Last week, when we said that a WireCard bankruptcy was imminent after the full extent of its corporate fraud - and missing billions - was finally revealed, we observed that while stock shorts were finally taking a well-deserved and long-overdue victory lap with the stock now worthless after the company indeed filed for insolvency today...
... that the real winners here were not the stock shorts, who by definition are capped to a maximum upside of 100%, but the CDS longs (synthetic bond longs), whose only limitation was the initially available margin capital (the theta, or coupon, is tiny by comparison). As a reminder, last Friday the CDS was trading at 73 points up, virtually assuring that a default was imminent.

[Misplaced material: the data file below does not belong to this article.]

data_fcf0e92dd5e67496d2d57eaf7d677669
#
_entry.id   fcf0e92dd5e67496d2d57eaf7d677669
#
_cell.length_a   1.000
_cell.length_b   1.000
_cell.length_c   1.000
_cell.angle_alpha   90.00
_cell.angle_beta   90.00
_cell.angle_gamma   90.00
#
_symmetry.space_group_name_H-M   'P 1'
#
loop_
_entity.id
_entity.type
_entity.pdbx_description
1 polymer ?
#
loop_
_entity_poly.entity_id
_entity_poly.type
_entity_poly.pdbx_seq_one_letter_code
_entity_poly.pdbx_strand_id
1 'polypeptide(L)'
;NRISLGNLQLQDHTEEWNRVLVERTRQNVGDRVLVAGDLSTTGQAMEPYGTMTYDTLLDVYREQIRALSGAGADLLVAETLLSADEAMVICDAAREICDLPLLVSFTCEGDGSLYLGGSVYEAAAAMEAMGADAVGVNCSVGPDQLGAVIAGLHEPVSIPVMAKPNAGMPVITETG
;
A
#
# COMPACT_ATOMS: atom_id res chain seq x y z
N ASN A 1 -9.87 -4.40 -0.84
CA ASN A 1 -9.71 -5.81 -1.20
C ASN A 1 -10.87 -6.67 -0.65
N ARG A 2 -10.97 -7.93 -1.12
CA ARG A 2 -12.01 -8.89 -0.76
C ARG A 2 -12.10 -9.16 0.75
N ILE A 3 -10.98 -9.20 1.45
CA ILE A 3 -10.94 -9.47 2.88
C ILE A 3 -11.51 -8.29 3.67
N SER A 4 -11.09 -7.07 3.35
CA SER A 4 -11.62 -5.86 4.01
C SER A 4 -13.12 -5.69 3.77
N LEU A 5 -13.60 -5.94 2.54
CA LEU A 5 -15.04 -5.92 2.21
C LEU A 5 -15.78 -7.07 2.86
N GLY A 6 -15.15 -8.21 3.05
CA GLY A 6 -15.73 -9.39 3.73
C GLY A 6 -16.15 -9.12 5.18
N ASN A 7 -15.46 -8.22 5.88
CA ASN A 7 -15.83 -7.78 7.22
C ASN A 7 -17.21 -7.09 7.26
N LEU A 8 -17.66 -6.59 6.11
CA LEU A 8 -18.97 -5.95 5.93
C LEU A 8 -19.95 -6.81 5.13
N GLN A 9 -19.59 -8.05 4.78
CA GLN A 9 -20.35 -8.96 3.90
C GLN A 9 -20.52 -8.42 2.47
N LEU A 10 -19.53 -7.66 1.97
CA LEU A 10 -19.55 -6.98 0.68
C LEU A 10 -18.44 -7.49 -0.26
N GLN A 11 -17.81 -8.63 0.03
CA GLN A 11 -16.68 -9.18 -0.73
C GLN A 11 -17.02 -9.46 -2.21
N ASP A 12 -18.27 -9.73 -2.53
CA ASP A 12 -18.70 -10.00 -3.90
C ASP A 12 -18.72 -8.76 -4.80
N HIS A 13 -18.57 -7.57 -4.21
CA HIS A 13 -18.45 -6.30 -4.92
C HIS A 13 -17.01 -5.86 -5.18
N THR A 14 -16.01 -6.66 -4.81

Fast forward to today when as shown in the chart below, WDI CDS has jumped another 10 points higher, and has now exploded from 15 points upfront just three weeks ago, to over 80, which makes sense with Wirecard bonds now trading at 17 cents on the dollar.
What happens next, besides the incarceration of several Wirecard execs as the company - until recently the most popular one among Europe's retail traders - slides in bankruptcy?
Well, last week we wondered if we about to witness the second coming of CDS, whose very use by its reflexive definition, forces markets to reasses the fair value of credits... and will the ECB (or Fed) be forced to go company by company and bail them out by purchasing their bonds out of bankruptcy?
Alternatively, perhaps it is time for Robinhood to allow its Gen Z trading army to sell CDS now too, just so they can lever up even more on their insane stock bets, leading to a tidal wave of suicides the moment the market suffers even as modest correction.